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I am heading to Eastern Colorado this fall to pursue plains mule deer. For this hunt, I am wanting to purchase a new rifle. I h

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  • Sourdough Dave
    replied
    Out here in the west .270 is highly regarded and popular for good reason. Mine has put a lot of meat in the freezer.

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  • Lambo
    replied
    Thank you to everyone for your input and suggestions based on your personal experiences. I appreciate it. It seems like I'll choose between .270 and 7mm mag. I'm considering a Model 700 MTN SS for the .270 and a Model 700 CDL SF for the 7mm mag. Thanks again, Chris.

    Leave a comment:


  • DakotaMan
    replied
    Sorry... Muley is no match

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  • DakotaMan
    replied
    All those you list will do the job. I prefer speed for flat shooting at long range and for minimum lead on one dashing for cover. I've hunted them in that area since the mid-60s. I use a 25-06 with a 100 grain bullet. It flattens them nicely out to 500 yards with no problem. It has the speed of the 7mm Mag without the recoil. If you need to shoot further, a 115g Berger adds easily another 100 yards. I shot a .270 too but far preferred the 25-06. Your 7mm/08 with a 120g bullet going 3200 fps would work just fine. These guys are not particularly tough as long as you hit the vital zone. If you don't hit well, nothing works well. A 30-06 with a 130g bullet does well too. That is what I will use this year since I have to use the same rifle for a backup elk rifle. I will miss my 25-06 but know that a milieu is no match for that either.

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  • DSMbirddog
    replied
    I have 264 Win Mag and if you could find a used one in good shape I think you would be happy with it. All the calibers you listed are good ones and could do the job but I would also include the 30-06.

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  • WA Mtnhunter
    replied
    LOL!

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  • bayouwoof
    replied
    Yes, beyond that are the 7mm-.378 Weatherby magnum, the 7mm-.50 BMG,and the .17rem/20mm Gatling gun.

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  • jay
    replied
    Of what you listed, I'd go with the 7 rem mag. This gets you a long range rifle which can be used for deer and elk.

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  • Safado
    replied
    The best 7mm for western mule deer would be the 7mm Weatherby Magnum. Flattest shooting hardest hitting of them all. Better bullet selection than the .270.

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  • WA Mtnhunter
    replied
    You didn't say what kind of ranges you are expecting to shoot at or how good a long range shooter you are. If you keep your shots under 300 yards any of those will do. A 7mm-08 is a bit wimpy out at 300 or so. My personal favorite for plains and 3-pointers from downtown is the 7mm Weatherby Magnum that beats all the other choices.

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  • mike0714
    replied
    ps the .280 ackley improved is right in between a .280 remington and 7mm mag. there speeds for the same bullets are roughly 100 fps different that means if the .280 remington is shooting a 140gr bullet at 3000 fps, the .280 AI will probably do it at around 3100 and the 7mm mag at 3200. thx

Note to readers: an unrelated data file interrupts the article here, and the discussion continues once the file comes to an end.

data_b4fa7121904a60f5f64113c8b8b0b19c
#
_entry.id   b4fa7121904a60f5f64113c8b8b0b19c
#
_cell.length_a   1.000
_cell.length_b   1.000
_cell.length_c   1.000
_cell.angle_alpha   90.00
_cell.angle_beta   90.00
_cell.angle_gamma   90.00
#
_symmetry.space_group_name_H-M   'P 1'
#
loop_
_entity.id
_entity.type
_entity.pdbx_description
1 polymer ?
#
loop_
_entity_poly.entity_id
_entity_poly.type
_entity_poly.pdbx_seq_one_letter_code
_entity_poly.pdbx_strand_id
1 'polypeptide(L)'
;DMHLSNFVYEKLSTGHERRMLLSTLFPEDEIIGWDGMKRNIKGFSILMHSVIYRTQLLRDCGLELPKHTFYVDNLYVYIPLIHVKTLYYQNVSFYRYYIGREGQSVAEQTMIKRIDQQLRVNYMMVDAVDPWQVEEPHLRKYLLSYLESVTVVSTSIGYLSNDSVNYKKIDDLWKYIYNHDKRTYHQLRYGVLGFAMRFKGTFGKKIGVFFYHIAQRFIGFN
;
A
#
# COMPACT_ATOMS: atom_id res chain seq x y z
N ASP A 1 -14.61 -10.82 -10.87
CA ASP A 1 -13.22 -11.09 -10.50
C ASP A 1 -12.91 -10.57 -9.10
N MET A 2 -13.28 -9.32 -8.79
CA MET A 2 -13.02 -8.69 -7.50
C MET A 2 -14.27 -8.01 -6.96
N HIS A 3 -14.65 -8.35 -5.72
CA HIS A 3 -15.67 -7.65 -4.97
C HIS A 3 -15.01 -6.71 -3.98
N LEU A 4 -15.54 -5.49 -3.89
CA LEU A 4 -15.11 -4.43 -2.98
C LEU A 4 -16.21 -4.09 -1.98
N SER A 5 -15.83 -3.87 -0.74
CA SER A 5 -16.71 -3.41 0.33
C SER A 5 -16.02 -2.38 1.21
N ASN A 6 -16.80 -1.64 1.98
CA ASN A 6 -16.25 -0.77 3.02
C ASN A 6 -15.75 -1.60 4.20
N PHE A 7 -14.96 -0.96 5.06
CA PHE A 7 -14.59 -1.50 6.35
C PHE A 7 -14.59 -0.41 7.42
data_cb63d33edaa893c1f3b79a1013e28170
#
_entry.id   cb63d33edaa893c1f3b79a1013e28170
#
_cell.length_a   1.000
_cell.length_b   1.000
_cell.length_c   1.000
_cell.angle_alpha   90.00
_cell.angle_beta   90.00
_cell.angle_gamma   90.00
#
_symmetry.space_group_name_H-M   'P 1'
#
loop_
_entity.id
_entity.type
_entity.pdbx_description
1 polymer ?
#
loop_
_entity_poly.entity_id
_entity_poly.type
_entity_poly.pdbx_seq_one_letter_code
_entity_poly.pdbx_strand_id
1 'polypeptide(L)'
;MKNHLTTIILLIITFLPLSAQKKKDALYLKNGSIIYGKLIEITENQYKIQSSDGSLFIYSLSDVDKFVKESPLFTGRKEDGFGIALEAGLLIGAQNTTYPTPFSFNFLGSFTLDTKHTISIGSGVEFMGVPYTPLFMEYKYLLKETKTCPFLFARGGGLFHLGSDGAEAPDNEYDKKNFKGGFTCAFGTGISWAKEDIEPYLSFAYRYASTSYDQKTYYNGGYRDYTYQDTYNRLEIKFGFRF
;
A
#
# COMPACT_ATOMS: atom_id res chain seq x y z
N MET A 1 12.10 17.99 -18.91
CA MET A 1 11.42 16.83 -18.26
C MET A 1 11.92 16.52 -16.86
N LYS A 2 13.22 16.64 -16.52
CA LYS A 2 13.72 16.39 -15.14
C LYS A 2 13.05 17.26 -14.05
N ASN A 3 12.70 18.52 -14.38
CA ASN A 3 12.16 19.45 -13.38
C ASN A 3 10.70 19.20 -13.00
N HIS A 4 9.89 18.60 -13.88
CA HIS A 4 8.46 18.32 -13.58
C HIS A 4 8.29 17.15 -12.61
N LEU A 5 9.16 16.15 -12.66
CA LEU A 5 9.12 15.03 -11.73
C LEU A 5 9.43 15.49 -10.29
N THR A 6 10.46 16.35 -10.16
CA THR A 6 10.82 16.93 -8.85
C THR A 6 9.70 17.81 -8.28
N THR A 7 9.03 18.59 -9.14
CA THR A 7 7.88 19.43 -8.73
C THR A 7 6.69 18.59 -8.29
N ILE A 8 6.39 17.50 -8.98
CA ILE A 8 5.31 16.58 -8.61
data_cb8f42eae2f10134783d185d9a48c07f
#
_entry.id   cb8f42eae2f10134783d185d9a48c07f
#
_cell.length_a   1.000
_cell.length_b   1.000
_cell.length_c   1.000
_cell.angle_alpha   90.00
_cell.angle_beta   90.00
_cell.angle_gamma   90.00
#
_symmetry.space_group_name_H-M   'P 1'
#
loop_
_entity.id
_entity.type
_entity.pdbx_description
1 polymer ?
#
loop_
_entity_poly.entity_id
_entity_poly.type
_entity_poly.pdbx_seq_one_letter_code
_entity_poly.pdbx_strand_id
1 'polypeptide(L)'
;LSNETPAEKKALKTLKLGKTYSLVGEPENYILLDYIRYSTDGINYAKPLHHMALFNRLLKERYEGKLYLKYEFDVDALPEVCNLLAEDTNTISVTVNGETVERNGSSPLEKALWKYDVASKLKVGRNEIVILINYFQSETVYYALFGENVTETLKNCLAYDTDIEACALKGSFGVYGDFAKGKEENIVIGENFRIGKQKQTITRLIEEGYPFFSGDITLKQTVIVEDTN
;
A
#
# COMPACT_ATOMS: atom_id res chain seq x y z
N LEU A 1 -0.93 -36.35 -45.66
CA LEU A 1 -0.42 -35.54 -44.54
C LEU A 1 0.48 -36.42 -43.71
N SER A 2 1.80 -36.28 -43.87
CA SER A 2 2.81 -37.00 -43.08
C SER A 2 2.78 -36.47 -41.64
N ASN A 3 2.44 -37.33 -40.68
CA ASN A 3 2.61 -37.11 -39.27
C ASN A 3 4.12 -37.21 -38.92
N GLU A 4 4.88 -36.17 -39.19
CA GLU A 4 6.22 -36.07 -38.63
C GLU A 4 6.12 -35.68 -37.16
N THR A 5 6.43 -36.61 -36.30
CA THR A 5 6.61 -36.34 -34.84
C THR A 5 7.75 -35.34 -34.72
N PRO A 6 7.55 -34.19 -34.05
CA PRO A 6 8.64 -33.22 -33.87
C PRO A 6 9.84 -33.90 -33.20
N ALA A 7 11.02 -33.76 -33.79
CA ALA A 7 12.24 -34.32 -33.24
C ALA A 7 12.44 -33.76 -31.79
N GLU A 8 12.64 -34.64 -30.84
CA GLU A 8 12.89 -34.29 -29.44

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  • mike0714
    replied
    if you are looking at a .280 caliber and can hand load i would suggest the .280 ackley improved it has better performance then a regular .280. but for ease of use and ability to find quality ammo i would go with a 7mm mag i love both rounds and have hunted with both. (i own a 7mm mag and have used a friends .280 ackley improved when I left the ammo for my .284 win back at camp both are great long rage deer rifles

    Leave a comment:


  • 007
    replied
    With a little judicious handloading you can get 7MM magnum performance out of the 280, it's a bit more flexible. I have a 7mm magnum that I got a very good deal on, however, if not for that I'd probably have a .280.

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  • FirstBubba
    replied
    All things being equal, and the four calibers you have selected are "relatively, "equal".
    Here's my view point.
    The 7mm-08, 280 and 7mm Mag will hurl heavier bullets than the .270, hands down.
    The .270 is excellent at range with the 130 gr bullet, but begins to suffer when pushing a 150 gr bullet out 300/400 yards. My .270 drops 9" at 400.
    The 7mm's will push heavier bullets faster. Especially the Mag.
    The faster the bullet, the quicker it gets to the target, the less time for wind to effect the bullet. Heavier bullets are less affected by the wind.
    Myself?
    I'd take my .270 and some souped up 130's.
    A really good choice, to me, would be the 7mm Rem Mag with moderate weight bullets, probably the 160 gr.
    BTW, those "plains" can get pretty windy.

    Leave a comment:


  • bayouwoof
    replied
    Ah have owned 7 mm's and a .280.

    They are ballistically identical and shoot the same bullet.

    7mm ammo is more readily available.

    The other two wood prolly work fine.

    Your question requires the reader to separate the fly$hit from the pepper!

    Leave a comment:

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